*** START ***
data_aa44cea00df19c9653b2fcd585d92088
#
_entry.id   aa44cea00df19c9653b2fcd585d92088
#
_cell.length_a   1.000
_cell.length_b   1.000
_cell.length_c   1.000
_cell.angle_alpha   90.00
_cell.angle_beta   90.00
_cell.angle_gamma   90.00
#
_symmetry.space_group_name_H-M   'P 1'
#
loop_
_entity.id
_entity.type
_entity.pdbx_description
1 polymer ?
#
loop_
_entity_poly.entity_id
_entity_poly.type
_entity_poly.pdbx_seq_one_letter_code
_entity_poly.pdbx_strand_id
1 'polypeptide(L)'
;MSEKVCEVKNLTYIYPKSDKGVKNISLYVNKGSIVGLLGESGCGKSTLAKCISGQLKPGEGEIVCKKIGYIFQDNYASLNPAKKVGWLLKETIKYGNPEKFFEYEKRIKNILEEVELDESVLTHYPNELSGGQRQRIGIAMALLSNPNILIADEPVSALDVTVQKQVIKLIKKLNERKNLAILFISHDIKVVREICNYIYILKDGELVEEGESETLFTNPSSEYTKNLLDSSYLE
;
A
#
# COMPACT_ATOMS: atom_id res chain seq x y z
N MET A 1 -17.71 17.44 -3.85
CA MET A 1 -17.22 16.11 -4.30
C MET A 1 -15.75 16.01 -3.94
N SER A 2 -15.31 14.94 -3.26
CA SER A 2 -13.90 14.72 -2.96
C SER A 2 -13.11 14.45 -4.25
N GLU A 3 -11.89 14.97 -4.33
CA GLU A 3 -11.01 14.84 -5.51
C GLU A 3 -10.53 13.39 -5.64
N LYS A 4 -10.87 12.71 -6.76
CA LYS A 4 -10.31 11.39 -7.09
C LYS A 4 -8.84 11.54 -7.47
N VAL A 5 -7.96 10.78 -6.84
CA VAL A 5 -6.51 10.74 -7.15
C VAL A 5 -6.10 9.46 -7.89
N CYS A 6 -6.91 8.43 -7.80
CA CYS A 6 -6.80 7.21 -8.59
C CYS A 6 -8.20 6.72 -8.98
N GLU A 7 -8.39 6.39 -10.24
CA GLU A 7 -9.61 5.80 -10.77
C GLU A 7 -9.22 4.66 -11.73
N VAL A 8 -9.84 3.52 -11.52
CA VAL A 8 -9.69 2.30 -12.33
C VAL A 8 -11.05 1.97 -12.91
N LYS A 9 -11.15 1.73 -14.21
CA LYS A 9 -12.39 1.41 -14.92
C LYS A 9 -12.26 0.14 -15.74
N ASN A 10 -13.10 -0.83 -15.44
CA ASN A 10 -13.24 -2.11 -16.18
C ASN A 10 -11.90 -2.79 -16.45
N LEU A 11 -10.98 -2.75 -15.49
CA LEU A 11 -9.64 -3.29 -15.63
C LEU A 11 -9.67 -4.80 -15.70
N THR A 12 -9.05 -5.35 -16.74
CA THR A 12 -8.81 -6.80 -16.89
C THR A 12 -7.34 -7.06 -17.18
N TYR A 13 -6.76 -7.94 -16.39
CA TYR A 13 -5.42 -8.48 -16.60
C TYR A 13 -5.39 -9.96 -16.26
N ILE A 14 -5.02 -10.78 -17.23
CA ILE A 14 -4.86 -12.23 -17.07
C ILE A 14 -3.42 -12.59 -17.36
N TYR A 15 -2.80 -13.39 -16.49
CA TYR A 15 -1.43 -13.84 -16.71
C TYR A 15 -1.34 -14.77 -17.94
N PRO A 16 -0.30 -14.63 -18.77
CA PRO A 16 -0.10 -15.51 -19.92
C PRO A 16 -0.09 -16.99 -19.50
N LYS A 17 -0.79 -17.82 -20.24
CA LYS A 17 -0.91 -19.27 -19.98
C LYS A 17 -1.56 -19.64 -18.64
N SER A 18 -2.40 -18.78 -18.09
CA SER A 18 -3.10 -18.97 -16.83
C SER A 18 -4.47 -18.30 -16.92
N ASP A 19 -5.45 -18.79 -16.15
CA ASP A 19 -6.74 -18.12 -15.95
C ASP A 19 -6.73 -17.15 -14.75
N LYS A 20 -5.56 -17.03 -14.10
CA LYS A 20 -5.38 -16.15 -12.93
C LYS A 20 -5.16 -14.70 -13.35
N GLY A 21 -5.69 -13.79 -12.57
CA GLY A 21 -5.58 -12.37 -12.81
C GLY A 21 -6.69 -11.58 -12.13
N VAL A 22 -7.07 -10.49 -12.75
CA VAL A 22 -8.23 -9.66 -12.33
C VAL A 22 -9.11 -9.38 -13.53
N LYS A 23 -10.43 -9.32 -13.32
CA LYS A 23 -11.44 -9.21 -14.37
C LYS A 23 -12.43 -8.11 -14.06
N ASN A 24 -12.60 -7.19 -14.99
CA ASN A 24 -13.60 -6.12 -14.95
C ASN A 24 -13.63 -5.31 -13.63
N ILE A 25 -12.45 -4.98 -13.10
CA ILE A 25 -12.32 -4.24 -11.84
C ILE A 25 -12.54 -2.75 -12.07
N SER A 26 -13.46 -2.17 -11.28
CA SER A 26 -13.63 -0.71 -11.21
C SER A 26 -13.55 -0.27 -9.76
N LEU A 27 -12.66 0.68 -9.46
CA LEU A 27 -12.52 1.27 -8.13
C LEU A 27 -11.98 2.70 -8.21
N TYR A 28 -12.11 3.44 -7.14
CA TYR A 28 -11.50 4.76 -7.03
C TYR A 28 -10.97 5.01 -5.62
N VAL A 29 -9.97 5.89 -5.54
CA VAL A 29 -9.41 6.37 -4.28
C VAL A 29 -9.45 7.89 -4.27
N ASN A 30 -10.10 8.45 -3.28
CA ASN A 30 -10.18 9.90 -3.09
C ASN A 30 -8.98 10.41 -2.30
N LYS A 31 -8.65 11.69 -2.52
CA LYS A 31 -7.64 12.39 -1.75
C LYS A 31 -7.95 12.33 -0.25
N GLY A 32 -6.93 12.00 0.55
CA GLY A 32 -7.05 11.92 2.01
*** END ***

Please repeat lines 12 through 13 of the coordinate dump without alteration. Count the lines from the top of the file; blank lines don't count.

_symmetry.space_group_name_H-M   'P 1'
#